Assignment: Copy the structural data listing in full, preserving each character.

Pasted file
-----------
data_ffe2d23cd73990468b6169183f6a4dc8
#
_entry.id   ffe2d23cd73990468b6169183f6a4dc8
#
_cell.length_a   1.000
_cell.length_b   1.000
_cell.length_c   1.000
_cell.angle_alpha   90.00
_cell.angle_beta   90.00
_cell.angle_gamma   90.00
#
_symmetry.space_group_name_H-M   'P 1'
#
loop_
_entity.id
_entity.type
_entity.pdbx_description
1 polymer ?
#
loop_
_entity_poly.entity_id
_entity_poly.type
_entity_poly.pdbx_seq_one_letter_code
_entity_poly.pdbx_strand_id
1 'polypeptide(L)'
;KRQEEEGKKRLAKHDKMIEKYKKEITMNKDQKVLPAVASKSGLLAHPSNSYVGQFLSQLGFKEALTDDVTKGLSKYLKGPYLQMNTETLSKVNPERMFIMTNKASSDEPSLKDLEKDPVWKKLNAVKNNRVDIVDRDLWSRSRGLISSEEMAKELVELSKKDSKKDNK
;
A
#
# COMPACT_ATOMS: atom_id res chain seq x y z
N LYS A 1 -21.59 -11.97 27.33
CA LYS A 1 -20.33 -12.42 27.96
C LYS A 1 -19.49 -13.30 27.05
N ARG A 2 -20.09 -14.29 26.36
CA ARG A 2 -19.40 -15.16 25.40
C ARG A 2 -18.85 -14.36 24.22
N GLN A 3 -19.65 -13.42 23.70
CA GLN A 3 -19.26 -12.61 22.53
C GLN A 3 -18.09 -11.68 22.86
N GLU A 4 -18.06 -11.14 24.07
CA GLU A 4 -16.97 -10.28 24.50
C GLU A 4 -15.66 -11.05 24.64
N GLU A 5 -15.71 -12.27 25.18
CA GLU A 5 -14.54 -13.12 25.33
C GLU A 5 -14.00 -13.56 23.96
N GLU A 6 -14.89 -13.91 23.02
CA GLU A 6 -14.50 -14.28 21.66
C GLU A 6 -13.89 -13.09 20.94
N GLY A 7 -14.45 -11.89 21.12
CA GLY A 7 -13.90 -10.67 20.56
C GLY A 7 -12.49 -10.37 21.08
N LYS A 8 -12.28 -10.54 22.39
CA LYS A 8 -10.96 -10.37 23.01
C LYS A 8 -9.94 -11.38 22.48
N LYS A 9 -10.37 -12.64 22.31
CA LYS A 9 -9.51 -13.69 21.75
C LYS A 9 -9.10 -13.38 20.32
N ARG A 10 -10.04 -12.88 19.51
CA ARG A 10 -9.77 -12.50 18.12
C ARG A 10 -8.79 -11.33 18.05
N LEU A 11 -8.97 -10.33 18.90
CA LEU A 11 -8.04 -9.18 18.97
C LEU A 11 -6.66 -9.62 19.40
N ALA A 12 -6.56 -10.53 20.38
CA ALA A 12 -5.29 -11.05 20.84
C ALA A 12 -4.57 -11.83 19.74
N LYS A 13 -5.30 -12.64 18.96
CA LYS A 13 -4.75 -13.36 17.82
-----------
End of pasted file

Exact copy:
data_ffe2d23cd73990468b6169183f6a4dc8
#
_entry.id   ffe2d23cd73990468b6169183f6a4dc8
#
_cell.length_a   1.000
_cell.length_b   1.000
_cell.length_c   1.000
_cell.angle_alpha   90.00
_cell.angle_beta   90.00
_cell.angle_gamma   90.00
#
_symmetry.space_group_name_H-M   'P 1'
#
loop_
_entity.id
_entity.type
_entity.pdbx_description
1 polymer ?
#
loop_
_entity_poly.entity_id
_entity_poly.type
_entity_poly.pdbx_seq_one_letter_code
_entity_poly.pdbx_strand_id
1 'polypeptide(L)'
;KRQEEEGKKRLAKHDKMIEKYKKEITMNKDQKVLPAVASKSGLLAHPSNSYVGQFLSQLGFKEALTDDVTKGLSKYLKGPYLQMNTETLSKVNPERMFIMTNKASSDEPSLKDLEKDPVWKKLNAVKNNRVDIVDRDLWSRSRGLISSEEMAKELVELSKKDSKKDNK
;
A
#
# COMPACT_ATOMS: atom_id res chain seq x y z
N LYS A 1 -21.59 -11.97 27.33
CA LYS A 1 -20.33 -12.42 27.96
C LYS A 1 -19.49 -13.30 27.05
N ARG A 2 -20.09 -14.29 26.36
CA ARG A 2 -19.40 -15.16 25.40
C ARG A 2 -18.85 -14.36 24.22
N GLN A 3 -19.65 -13.42 23.70
CA GLN A 3 -19.26 -12.61 22.53
C GLN A 3 -18.09 -11.68 22.86
N GLU A 4 -18.06 -11.14 24.07
CA GLU A 4 -16.97 -10.28 24.50
C GLU A 4 -15.66 -11.05 24.64
N GLU A 5 -15.71 -12.27 25.18
CA GLU A 5 -14.54 -13.12 25.33
C GLU A 5 -14.00 -13.56 23.96
N GLU A 6 -14.89 -13.91 23.02
CA GLU A 6 -14.50 -14.28 21.66
C GLU A 6 -13.89 -13.09 20.94
N GLY A 7 -14.45 -11.89 21.12
CA GLY A 7 -13.90 -10.67 20.56
C GLY A 7 -12.49 -10.37 21.08
N LYS A 8 -12.28 -10.54 22.39
CA LYS A 8 -10.96 -10.37 23.01
C LYS A 8 -9.94 -11.38 22.48
N LYS A 9 -10.37 -12.64 22.31
CA LYS A 9 -9.51 -13.69 21.75
C LYS A 9 -9.10 -13.38 20.32
N ARG A 10 -10.04 -12.88 19.51
CA ARG A 10 -9.77 -12.50 18.12
C ARG A 10 -8.79 -11.33 18.05
N LEU A 11 -8.97 -10.33 18.90
CA LEU A 11 -8.04 -9.18 18.97
C LEU A 11 -6.66 -9.62 19.40
N ALA A 12 -6.56 -10.53 20.38
CA ALA A 12 -5.29 -11.05 20.84
C ALA A 12 -4.57 -11.83 19.74
N LYS A 13 -5.30 -12.64 18.96
CA LYS A 13 -4.75 -13.36 17.82